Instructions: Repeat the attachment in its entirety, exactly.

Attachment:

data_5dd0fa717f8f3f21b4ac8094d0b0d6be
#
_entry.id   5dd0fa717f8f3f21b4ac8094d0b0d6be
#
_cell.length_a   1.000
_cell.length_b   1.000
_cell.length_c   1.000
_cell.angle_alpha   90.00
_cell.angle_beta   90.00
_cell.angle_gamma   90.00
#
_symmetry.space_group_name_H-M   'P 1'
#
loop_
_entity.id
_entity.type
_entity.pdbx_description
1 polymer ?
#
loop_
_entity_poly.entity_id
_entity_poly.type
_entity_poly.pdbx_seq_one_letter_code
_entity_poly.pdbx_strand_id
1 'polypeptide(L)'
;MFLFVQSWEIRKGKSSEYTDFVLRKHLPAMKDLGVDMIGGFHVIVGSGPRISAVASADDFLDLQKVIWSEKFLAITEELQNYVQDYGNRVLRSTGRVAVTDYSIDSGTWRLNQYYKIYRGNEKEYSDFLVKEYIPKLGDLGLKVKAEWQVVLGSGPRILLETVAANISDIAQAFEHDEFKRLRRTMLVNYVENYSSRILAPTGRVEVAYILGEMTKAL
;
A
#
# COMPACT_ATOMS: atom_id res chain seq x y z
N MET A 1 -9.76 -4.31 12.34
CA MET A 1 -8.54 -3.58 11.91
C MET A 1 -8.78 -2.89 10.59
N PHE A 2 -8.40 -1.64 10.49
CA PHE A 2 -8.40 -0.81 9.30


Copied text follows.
data_5dd0fa717f8f3f21b4ac8094d0b0d6be
#
_entry.id   5dd0fa717f8f3f21b4ac8094d0b0d6be
#
_cell.length_a   1.000
_cell.length_b   1.000
_cell.length_c   1.000
_cell.angle_alpha   90.00
_cell.angle_beta   90.00
_cell.angle_gamma   90.00
#
_symmetry.space_group_name_H-M   'P 1'
#
loop_
_entity.id
_entity.type
_entity.pdbx_description
1 polymer ?
#
loop_
_entity_poly.entity_id
_entity_poly.type
_entity_poly.pdbx_seq_one_letter_code
_entity_poly.pdbx_strand_id
1 'polypeptide(L)'
;MFLFVQSWEIRKGKSSEYTDFVLRKHLPAMKDLGVDMIGGFHVIVGSGPRISAVASADDFLDLQKVIWSEKFLAITEELQNYVQDYGNRVLRSTGRVAVTDYSIDSGTWRLNQYYKIYRGNEKEYSDFLVKEYIPKLGDLGLKVKAEWQVVLGSGPRILLETVAANISDIAQAFEHDEFKRLRRTMLVNYVENYSSRILAPTGRVEVAYILGEMTKAL
;
A
#
# COMPACT_ATOMS: atom_id res chain seq x y z
N MET A 1 -9.76 -4.31 12.34
CA MET A 1 -8.54 -3.58 11.91
C MET A 1 -8.78 -2.89 10.59
N PHE A 2 -8.40 -1.64 10.49
CA PHE A 2 -8.40 -0.81 9.30